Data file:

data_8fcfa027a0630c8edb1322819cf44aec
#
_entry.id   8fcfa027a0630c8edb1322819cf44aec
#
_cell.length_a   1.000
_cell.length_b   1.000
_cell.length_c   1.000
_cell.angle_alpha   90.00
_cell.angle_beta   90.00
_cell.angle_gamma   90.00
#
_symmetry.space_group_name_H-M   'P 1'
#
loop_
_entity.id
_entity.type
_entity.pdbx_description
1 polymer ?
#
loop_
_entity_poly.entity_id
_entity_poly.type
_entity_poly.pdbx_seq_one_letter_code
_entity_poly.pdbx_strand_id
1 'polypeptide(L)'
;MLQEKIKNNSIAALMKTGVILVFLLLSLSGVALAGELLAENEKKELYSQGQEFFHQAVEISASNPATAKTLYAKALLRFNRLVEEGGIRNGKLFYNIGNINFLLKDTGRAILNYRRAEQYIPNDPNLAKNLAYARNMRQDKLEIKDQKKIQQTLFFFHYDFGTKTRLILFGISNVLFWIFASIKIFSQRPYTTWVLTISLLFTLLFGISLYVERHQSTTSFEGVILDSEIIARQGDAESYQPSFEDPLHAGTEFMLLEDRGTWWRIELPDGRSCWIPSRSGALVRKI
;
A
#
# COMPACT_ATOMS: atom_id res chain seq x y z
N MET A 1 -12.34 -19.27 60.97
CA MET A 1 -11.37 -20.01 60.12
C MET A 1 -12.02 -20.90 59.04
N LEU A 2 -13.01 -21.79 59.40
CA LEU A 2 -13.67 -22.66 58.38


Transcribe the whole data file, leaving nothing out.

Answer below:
data_8fcfa027a0630c8edb1322819cf44aec
#
_entry.id   8fcfa027a0630c8edb1322819cf44aec
#
_cell.length_a   1.000
_cell.length_b   1.000
_cell.length_c   1.000
_cell.angle_alpha   90.00
_cell.angle_beta   90.00
_cell.angle_gamma   90.00
#
_symmetry.space_group_name_H-M   'P 1'
#
loop_
_entity.id
_entity.type
_entity.pdbx_description
1 polymer ?
#
loop_
_entity_poly.entity_id
_entity_poly.type
_entity_poly.pdbx_seq_one_letter_code
_entity_poly.pdbx_strand_id
1 'polypeptide(L)'
;MLQEKIKNNSIAALMKTGVILVFLLLSLSGVALAGELLAENEKKELYSQGQEFFHQAVEISASNPATAKTLYAKALLRFNRLVEEGGIRNGKLFYNIGNINFLLKDTGRAILNYRRAEQYIPNDPNLAKNLAYARNMRQDKLEIKDQKKIQQTLFFFHYDFGTKTRLILFGISNVLFWIFASIKIFSQRPYTTWVLTISLLFTLLFGISLYVERHQSTTSFEGVILDSEIIARQGDAESYQPSFEDPLHAGTEFMLLEDRGTWWRIELPDGRSCWIPSRSGALVRKI
;
A
#
# COMPACT_ATOMS: atom_id res chain seq x y z
N MET A 1 -12.34 -19.27 60.97
CA MET A 1 -11.37 -20.01 60.12
C MET A 1 -12.02 -20.90 59.04
N LEU A 2 -13.01 -21.79 59.40
CA LEU A 2 -13.67 -22.66 58.38